Hard work brings rewards for Uralba banana growers

SUSTAINABLE PRACTICES: Ian Simpson, of Uralba Valley Bananas, took his grandfather’s advice when he started growing the fruit.
SUSTAINABLE PRACTICES: Ian Simpson, of Uralba Valley Bananas, took his grandfather’s advice when he started growing the fruit. Jamie Brown

THE Simpsons, of New South Wales' Uralba Valley, feel a very special connection with their family-run banana enterprise.

That might because their historic link with the land they manage extends back eight generations - to a time when the valley was full of rich red cedar and a tangled web of rainforest.

Today brothers Warren and Ian, together with Ian's daughter Melinda, manage the 20ha farm, pick and ripen their fruit and store the daily harvest in cool rooms on-site before transporting them throughout the Richmond Valley. Their parents Claire and Colin help too, with book and paddock work.

While Coles buys 80% of their produce, the family has come as close as it can to becoming an independent supplier of locally grown bananas.

The Simpsons' historic link with this lush valley extends back to 1845, at a time when Ballina was a small collection of slab huts and the Uralba Valley was home to wompoo pigeons and nearby Duck Creek held enough platypus for one settler to sew a blanket made from 100 of the small, aquatic marsupials.

The brothers' grandfather on their mother's side, "Ossie" Eggins, understood farming - particularly dairy and beef - but recalled a time in the Great Depression when a patch of bananas were the only produce that kept the seat of his pants in place.

Ossie suggested to Ian, some 34 years ago, that he do the same.

"I surfed a fair bit and my grandfather must have thought I would turn out to be a bum," Ian jokingly recalled.

But the grandson took his elder's advice and planted a north-east facing slope on the old dairy property perched just below the lush Alstonville Plateau.

In the beginning the Simpsons sold mainly to the Sydney markets but soon became disappointed with the reality of their share.

"North Queensland growers got bigger and the agents didn't want to muck around with us," Ian said.

"So we started selling to the shops," Warren said.

Today the family delivers bananas six days a week between Suffolk Park near Byron Bay, south to Evans Head and west to Casino.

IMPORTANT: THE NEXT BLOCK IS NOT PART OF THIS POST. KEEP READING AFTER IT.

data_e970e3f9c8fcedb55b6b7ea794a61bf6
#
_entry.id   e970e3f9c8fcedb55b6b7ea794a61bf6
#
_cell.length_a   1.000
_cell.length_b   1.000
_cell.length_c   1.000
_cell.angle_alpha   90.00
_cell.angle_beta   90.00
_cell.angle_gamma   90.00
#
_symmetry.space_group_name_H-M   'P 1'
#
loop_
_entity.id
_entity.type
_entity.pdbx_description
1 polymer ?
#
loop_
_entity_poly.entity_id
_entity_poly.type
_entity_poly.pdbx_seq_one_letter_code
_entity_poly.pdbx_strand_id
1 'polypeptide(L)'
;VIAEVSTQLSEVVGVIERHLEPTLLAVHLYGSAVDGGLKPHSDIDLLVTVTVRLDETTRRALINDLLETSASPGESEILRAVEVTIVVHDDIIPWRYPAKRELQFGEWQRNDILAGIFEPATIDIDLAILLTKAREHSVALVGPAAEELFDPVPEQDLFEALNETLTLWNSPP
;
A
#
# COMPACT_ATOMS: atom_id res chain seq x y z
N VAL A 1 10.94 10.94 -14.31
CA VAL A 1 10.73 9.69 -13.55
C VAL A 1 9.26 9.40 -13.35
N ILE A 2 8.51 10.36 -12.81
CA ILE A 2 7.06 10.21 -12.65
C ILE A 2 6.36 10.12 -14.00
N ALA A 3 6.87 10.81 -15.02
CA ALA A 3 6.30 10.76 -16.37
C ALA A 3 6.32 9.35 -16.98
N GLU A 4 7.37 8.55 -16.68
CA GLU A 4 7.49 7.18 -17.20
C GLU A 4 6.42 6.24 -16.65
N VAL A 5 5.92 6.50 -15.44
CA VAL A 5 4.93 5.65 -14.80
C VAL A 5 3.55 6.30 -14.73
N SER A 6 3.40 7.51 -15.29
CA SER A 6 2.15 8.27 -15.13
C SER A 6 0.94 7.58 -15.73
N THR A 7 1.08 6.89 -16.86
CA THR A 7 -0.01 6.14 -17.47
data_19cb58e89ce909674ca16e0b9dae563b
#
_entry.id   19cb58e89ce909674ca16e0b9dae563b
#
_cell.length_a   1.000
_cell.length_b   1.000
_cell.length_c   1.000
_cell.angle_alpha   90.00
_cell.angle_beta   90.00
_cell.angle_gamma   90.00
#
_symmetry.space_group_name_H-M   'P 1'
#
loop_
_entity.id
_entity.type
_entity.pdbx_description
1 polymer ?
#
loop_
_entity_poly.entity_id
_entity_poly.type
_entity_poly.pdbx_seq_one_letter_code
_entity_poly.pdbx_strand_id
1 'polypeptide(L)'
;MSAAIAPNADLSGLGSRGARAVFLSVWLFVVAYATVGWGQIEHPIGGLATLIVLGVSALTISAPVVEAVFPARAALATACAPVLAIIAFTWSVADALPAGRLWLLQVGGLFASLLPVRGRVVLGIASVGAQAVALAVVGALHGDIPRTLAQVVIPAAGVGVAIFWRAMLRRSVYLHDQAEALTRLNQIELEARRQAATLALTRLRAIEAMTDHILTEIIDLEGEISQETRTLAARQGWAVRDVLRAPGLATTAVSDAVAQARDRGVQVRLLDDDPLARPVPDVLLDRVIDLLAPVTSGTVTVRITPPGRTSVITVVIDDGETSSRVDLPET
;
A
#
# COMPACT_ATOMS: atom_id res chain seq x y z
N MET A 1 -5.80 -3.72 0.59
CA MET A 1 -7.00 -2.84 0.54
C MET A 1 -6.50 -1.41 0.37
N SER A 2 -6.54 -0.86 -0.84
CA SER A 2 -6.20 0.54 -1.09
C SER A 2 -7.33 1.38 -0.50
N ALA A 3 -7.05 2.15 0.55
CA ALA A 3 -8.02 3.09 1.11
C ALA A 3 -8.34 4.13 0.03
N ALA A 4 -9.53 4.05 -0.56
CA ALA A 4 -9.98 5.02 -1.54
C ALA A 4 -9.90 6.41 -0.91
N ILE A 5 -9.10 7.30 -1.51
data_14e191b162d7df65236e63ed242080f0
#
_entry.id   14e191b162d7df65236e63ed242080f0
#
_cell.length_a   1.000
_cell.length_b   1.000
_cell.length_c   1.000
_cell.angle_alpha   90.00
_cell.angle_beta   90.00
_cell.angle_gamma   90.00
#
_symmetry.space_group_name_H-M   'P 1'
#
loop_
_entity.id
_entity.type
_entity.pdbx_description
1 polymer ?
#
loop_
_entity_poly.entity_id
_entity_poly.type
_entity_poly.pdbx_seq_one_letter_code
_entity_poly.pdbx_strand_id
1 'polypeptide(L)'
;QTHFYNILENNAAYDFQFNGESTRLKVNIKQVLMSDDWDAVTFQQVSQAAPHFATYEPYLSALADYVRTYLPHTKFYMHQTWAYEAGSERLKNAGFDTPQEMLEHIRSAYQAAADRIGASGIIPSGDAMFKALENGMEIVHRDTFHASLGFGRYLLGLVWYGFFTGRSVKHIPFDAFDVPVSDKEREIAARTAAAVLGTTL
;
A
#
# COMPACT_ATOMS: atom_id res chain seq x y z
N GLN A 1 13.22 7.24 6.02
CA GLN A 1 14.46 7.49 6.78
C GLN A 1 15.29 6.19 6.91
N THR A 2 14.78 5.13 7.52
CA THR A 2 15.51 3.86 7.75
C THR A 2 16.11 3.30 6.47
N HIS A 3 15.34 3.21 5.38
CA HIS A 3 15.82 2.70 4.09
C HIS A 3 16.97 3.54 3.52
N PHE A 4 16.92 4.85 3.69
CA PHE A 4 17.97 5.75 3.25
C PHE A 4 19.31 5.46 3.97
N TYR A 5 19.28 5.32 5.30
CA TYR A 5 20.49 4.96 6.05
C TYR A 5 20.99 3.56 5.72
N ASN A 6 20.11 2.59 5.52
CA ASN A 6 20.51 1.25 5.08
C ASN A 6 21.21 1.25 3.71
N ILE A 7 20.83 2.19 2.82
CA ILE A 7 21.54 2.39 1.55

On Sundays the work does not stop - growing bananas is a full-time occupation and come summer it is not unusual for family members to clock on for a 75-hour weekly shift.

"As a result there's not a lot of banana farmers left," Warren said. "People don't want to do the work."

Bad weather during recent years cruelled a lot of their production - with damaging winds from tropical lows knocking back 40% of the harvest in 2013, followed by a dry spring and summer.

Similar conditions in 2009 wiped out 90% of their crop.

While the family had to borrow to survive those bad years, they also have benefited from similar disasters in north Queensland - provided they have fruit to pick at the time.

Alas, prices paid by consumers do not reflect what the grower receives.

Day-to-day operation

THE Simpsons farm their bananas sustainably, and the grove of today looks very different from that of yesteryear.

Back in the '40s, standard practice demanded bananas be grown in bare earth, with all competing vegetation sprayed to death.

But times have changed and today the Simpsons' groves are covered in lush greenery - a combination of rye grass and native vetch, which is slashed and thrown sideways into the rows of bananas as mulch.

The leaves are also cut and laid between the plants to increase organic content. The family will soon trial the use of biochar, with the help of DPI researchers, on some of its plants.

Warren explains that fertiliser spread on the bananas is taken up slowly, whereas the rye and vetch absorb the NPK mix quite quickly. When slashed, those nutrients are released back into the soil so there is little loss of either soil or nutrient.

Pesticides have changed too, with the use of organophosphates ruled out to control beetle borer.

In its place, the damaging borer is spot controlled when necessary using a softer insecticide applied directly to the base of the plant.

Nematodes are not treated, but the health of the soil through mulching helps prevent this disease.

These practices help the Simpsons comply with Coles' Freshcare certificacy and will help prepare them for new environmental regulations that are in the offing.

Bagging bunches is a critical part of the operation, preventing damage by bats, wind and drought.

Slow growth equals better flavour

COMPARED to Queensland-grown bananas, plants take longer to grow (15 months compared to 12 months) and the fruit takes nearly twice as long to mature (16 to 20 weeks from the time of flowering, compared to eight weeks in Queensland).

Of course colder seasons, like this one, slows growth.

But the Simpsons reckon slow growth creates better flavour. In fact, a recent visit to Ballina by the Better Homes and Gardens television show found the flavour of Uralba Valley Bananas superb compared to fruit from other locations.

Once picked they are stored in cool rooms, which gobble $3000 worth of electricity each quarter. Before delivery, the bananas spend five to six nights in a ripening room, where the effects of ethylene gas turns the skins yellow and softens fruit. The time in the ripening room depends on sap flow in the plant, humidity in the air, even the cycle of the moon.

Topics:  bananas farming rural rural weekly

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